Ms Debra Lee1,2, Ms Lesley Murphy1,3
1Redcliffe Hospital MNHHS, Redcliffe, Australia,
2Griffith University, Brisbane, Australia,
3Australian Catholic University (ACU), Brisbane, Australia
Trigger: Two (2) Anaphylaxis reactions requiring emergency intervention were experienced within a medium sized healthcare worker vaccination program during week 1 (800 vaccines delivered in total at that time.) No serious vaccine reactions recorded previously at the facility.
Seasonal influenza healthcare worker vaccination is a mainstay of the Infection Control Practitioner (ICP) role.
The accepted rates of severe vaccine reactions to influenza vaccine lists incidence of anaphylaxis as very low (estimated at 1:500 000 doses by the World Health Organisation (WHO)), so most ICP rarely, if ever, experience reactions that require emergency management.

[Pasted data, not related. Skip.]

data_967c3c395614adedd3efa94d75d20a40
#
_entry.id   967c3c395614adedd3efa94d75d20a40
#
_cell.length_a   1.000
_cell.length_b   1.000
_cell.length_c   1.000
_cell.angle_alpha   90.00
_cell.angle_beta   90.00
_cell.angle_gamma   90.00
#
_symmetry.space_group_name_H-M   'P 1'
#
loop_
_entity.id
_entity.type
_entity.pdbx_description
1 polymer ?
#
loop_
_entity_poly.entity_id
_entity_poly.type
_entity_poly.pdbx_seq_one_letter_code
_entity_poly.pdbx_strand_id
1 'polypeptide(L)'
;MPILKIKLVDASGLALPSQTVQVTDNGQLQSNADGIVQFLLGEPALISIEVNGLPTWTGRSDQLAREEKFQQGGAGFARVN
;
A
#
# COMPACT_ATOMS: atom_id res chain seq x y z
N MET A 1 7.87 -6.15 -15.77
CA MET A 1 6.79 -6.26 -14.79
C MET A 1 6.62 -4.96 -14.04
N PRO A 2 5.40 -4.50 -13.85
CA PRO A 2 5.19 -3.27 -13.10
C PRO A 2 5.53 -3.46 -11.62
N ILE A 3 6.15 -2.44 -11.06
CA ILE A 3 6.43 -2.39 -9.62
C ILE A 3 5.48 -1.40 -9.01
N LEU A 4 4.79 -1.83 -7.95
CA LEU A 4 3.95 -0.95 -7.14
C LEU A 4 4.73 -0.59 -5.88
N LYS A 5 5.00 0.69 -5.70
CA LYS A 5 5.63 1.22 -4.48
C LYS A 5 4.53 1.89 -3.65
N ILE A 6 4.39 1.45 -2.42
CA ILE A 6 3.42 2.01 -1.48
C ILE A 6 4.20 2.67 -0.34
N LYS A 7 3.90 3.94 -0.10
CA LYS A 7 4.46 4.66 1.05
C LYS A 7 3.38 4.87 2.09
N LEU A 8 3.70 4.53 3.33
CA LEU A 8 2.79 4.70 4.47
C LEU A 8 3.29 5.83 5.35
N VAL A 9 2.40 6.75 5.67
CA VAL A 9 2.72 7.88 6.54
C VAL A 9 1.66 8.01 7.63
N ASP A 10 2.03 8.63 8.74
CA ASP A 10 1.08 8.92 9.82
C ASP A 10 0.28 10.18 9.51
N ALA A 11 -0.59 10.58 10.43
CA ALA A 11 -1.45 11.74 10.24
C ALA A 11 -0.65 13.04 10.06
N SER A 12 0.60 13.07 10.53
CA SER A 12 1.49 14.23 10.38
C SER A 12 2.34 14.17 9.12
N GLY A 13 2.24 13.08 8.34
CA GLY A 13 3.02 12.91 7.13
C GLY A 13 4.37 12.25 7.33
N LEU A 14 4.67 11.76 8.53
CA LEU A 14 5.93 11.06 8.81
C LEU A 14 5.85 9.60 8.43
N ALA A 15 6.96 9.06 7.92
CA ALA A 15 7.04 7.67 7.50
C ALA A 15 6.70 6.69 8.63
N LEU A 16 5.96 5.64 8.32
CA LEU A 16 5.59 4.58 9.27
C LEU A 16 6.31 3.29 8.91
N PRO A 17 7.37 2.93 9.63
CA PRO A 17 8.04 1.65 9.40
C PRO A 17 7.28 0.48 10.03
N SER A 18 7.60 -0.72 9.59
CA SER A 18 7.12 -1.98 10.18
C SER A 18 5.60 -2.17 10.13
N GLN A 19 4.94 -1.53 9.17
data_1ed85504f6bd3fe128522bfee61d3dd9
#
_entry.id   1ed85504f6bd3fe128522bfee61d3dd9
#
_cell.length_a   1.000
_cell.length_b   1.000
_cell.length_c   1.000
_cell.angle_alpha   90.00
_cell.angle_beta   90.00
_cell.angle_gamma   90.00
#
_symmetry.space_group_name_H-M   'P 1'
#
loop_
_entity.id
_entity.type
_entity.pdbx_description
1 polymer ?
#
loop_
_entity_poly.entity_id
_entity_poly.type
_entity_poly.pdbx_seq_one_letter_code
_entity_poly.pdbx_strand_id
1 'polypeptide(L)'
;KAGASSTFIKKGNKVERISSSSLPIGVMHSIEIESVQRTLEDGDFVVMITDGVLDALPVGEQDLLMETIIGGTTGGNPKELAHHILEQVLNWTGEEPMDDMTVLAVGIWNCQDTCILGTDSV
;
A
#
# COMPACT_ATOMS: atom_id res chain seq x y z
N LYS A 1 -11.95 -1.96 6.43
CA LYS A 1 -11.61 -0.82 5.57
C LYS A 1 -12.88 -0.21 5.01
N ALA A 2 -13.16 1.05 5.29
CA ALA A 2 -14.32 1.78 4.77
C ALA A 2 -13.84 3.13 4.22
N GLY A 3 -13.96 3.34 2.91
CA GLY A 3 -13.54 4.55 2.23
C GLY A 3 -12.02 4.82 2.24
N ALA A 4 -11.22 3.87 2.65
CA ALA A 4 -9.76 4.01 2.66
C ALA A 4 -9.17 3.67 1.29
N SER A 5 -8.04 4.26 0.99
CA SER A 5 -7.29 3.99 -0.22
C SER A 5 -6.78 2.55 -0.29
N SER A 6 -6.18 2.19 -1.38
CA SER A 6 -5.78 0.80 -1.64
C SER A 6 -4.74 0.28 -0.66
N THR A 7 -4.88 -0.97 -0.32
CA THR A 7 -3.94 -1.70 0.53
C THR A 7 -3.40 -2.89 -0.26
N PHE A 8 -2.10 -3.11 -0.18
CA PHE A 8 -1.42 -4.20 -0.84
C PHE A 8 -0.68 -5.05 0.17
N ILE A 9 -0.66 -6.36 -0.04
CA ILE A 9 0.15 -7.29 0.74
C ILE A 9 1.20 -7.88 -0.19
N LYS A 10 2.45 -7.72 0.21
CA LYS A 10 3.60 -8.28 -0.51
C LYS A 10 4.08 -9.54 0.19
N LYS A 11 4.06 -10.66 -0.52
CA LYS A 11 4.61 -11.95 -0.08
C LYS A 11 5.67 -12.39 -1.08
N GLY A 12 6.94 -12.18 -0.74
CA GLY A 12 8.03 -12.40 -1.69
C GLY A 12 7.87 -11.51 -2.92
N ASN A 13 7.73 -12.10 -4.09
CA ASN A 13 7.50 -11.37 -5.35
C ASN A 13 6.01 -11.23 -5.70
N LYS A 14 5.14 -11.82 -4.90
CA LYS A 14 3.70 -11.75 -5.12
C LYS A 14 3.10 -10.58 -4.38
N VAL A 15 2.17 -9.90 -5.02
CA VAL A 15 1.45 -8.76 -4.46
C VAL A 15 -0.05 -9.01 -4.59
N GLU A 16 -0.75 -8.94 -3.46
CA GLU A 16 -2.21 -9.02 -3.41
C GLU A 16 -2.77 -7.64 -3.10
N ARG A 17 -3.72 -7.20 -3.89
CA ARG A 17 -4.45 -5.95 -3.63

To have one reaction early in the campaign is unusual and unsettling, but to have two is statistically aberrant.
Review of processes uncovered a little-known but documented adverse-reaction from the first case that may inform screening and consent processes in future campaigns. Dysphonia could be a significant sign for immunisation practitioners to be aware of in their pre-vaccination evaluation.
A case report including post reaction experience will promote further caution for any professional administering vaccines.
Deb is currently the ICP for Redcliffe Hospital, she has been working in Infection Prevention for 8 years. Currently studying her Graduate Certificate at Griffith University, she hopes to find some spare time soon to enjoy her newly landscaped garden.
Lesley’s role is Clinical Facilitator in Cancer Care services currently studying Graduate Certificate in Occupational Health, Safety and Environmental Management through ACU. She is well known to the Infection Management Team, is one of their valued hand hygiene auditors, and colludes regularly with them about invasive devices procedures. Lesley was also the unwitting subject in the reported occurrence.